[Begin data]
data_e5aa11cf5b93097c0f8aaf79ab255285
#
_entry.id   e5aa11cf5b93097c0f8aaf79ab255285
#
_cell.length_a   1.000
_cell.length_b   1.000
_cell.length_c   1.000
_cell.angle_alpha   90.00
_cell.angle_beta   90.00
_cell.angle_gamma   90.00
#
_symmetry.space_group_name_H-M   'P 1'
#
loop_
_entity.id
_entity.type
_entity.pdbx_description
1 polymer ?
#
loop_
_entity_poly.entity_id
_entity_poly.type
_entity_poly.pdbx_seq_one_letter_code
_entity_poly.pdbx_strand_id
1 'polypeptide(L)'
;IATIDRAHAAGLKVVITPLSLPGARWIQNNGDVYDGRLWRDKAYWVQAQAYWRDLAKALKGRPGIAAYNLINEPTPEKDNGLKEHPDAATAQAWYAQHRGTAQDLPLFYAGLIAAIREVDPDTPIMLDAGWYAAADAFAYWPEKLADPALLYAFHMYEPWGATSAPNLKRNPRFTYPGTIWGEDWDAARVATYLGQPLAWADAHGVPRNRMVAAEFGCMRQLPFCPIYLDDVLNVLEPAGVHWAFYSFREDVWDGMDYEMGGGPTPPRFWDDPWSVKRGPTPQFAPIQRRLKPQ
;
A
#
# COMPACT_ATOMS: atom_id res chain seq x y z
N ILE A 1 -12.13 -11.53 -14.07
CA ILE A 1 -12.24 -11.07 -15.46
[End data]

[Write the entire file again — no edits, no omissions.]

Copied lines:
data_e5aa11cf5b93097c0f8aaf79ab255285
#
_entry.id   e5aa11cf5b93097c0f8aaf79ab255285
#
_cell.length_a   1.000
_cell.length_b   1.000
_cell.length_c   1.000
_cell.angle_alpha   90.00
_cell.angle_beta   90.00
_cell.angle_gamma   90.00
#
_symmetry.space_group_name_H-M   'P 1'
#
loop_
_entity.id
_entity.type
_entity.pdbx_description
1 polymer ?
#
loop_
_entity_poly.entity_id
_entity_poly.type
_entity_poly.pdbx_seq_one_letter_code
_entity_poly.pdbx_strand_id
1 'polypeptide(L)'
;IATIDRAHAAGLKVVITPLSLPGARWIQNNGDVYDGRLWRDKAYWVQAQAYWRDLAKALKGRPGIAAYNLINEPTPEKDNGLKEHPDAATAQAWYAQHRGTAQDLPLFYAGLIAAIREVDPDTPIMLDAGWYAAADAFAYWPEKLADPALLYAFHMYEPWGATSAPNLKRNPRFTYPGTIWGEDWDAARVATYLGQPLAWADAHGVPRNRMVAAEFGCMRQLPFCPIYLDDVLNVLEPAGVHWAFYSFREDVWDGMDYEMGGGPTPPRFWDDPWSVKRGPTPQFAPIQRRLKPQ
;
A
#
# COMPACT_ATOMS: atom_id res chain seq x y z
N ILE A 1 -12.13 -11.53 -14.07
CA ILE A 1 -12.24 -11.07 -15.46